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What's the best way for a government to communicate with its people? At one point it was undoubtedly the newspaper. That's why state and local governments, state agencies, as well as some businesses and individuals, are required to place legal notices in their local paper. But declining newspaper readership, along with the rise of social networking, is leading some to question whether this is the best way for a government to share information.
The state of Arkansas is required to make public announcements regarding rule changes, public meetings, environmental conditions, property foreclosures, and other government actions. Of course, the money for the ads comes from the state treasury. Some states have changed their laws to allow legal notices to be placed on websites to cut costs. Those in the newspaper business are resistant. Advertising sales from legal notices can make up a significant portion of a paper's income.
But the times they are a changin'. In May, the Obama administration announced it would no longer buy ad space to announce property forfeiture notices, saving $6.7 million over the next five years. The White House also gets their message across through Facebook, Twitter, Flickr, Myspace, YouTube, Vimeo, and an official blog.
State governments are following along. A revamped Arkansas.gov was unveiled last week. The site includes numerous ways to connect, an updated search engine and RSS feeds.
“I think the idea of what constitutes a good-faith effort to communicate with citizens has changed as these technologies have become ubiquitous,” says Matthew Petty, a Fayetteville alderman, entrepreneur and social media enthusiast. Petty, who is 26, decided his city could take better advantage of new technology and introduced a resolution to codify it.
“The reason I brought it up was because I was doing some research on subscriber rates to our local papers and I found that Facebook had more local users than both of the local newspapers had subscribers — about 8,000 more,” Petty says.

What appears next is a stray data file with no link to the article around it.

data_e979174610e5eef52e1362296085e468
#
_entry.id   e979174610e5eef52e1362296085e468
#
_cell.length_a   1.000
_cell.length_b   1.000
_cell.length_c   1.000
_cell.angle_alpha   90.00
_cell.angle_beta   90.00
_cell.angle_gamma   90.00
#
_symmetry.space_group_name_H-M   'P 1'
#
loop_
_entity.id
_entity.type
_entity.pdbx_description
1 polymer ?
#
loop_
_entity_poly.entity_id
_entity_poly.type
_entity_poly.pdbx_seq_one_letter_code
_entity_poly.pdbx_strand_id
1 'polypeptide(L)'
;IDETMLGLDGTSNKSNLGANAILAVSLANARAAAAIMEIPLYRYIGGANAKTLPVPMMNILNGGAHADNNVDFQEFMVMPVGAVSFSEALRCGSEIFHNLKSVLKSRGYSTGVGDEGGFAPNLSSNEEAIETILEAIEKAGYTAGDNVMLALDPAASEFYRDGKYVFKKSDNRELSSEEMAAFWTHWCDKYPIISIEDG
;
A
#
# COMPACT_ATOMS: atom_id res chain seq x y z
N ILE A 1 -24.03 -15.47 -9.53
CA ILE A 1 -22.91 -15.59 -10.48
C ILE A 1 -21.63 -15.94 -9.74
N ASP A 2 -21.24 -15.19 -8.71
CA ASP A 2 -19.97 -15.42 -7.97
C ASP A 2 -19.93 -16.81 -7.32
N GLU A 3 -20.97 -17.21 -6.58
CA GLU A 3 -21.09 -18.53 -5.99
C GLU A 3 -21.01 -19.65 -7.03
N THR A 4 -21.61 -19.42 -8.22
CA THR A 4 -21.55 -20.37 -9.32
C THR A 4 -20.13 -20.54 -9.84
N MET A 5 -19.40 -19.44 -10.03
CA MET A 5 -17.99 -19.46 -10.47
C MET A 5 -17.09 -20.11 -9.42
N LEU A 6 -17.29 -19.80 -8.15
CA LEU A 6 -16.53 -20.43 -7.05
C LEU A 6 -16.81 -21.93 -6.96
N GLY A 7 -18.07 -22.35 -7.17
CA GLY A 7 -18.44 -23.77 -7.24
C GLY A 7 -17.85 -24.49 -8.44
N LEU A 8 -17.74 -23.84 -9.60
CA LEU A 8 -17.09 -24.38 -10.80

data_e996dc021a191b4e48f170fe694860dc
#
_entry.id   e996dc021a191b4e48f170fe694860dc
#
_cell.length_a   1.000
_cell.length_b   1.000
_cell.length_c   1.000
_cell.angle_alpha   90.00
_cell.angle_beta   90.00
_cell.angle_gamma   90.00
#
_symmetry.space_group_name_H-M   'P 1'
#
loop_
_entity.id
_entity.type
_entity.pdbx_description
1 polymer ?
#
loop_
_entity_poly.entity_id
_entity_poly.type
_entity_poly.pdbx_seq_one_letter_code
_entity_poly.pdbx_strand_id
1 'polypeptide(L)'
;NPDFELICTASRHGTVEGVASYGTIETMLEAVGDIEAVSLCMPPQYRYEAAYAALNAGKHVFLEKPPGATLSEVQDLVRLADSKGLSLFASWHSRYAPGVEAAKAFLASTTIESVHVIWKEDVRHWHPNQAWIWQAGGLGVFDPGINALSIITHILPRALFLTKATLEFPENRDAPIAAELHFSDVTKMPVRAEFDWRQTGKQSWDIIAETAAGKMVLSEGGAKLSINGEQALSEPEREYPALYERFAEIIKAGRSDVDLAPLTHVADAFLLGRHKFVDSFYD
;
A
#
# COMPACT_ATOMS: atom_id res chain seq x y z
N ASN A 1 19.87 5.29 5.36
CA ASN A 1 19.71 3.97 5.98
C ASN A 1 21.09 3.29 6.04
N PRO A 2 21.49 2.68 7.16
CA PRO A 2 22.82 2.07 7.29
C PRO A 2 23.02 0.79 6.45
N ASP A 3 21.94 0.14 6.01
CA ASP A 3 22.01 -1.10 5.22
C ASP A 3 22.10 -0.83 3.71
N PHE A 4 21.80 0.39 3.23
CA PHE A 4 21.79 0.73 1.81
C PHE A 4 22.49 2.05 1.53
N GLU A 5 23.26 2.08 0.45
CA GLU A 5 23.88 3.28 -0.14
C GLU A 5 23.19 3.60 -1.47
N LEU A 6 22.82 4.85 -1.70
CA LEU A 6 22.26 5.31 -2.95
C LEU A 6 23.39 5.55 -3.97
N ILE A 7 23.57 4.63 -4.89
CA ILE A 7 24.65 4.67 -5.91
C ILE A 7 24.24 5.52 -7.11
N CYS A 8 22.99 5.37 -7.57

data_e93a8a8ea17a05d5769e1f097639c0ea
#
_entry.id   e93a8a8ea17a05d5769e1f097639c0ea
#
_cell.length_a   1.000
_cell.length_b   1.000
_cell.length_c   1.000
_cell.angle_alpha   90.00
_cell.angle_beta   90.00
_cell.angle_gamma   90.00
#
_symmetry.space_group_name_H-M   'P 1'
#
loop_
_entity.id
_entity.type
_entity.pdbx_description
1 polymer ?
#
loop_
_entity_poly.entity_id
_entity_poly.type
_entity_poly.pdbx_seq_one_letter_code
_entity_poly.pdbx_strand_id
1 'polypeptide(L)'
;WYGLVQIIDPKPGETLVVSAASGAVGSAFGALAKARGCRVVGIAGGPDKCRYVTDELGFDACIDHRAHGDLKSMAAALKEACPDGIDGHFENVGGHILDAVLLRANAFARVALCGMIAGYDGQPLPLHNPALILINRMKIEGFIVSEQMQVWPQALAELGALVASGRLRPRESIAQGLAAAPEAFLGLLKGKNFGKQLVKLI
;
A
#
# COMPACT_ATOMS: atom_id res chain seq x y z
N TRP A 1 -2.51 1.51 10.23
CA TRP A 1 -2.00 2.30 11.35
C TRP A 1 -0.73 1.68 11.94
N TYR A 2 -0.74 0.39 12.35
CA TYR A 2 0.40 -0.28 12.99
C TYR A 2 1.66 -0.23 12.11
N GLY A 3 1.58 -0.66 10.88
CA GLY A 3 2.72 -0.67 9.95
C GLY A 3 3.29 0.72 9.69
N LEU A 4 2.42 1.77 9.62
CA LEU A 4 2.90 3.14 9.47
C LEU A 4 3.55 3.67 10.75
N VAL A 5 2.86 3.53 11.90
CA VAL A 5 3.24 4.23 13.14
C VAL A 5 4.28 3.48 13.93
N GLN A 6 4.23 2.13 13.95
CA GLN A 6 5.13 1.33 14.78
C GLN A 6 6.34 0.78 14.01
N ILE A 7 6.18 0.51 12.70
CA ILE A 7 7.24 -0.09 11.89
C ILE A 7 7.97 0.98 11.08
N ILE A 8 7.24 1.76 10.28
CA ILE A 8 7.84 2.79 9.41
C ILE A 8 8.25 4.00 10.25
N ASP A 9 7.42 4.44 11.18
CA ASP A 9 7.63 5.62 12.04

The resolution, which was passed unanimously by the Fayetteville City Council, required the city to develop a communication plan that incorporated social media and to revisit the plan annually.
“Initially there was some controversy about whether or not incorporating this kind of technology is appropriate for a government to do or whether or not this opened us up to security concerns or lawsuits, and that was a good conversation to have,” Petty says. “I just think that communicating with the citizens is one of our primary duties and we need to meet citizens where they're at and try to get them to participate as much as we can.”
According to the most recent numbers I was able to find, there are more than 295,000 Facebook users in Arkansas. The state's largest newspaper has a weekday circulation of around 180,000. But moving legal notices to a web-only format, while it could save the state money, would likely create some problems.
“From a newspaper standpoint, yeah, that would hurt, but by putting it online you're making it a non-public notice,” says Brian Fellone, communications coordinator for the Arkansas Press Association. “In the big cities you have a whole lot more Internet users that might go find it. Internet access in the rural parts of the state is less than 50 percent.”
And that, Fellone says, will disproportionately affect older Arkansans.
Beyond communication with the public or simply getting a message across, Petty says there's a larger issue at play: good government.
“The question,” he says, “has evolved from how are we going to use these tools to what is the big picture and what are some of the systemic efficiencies that can be made by looking at the way we manage information in our government?”
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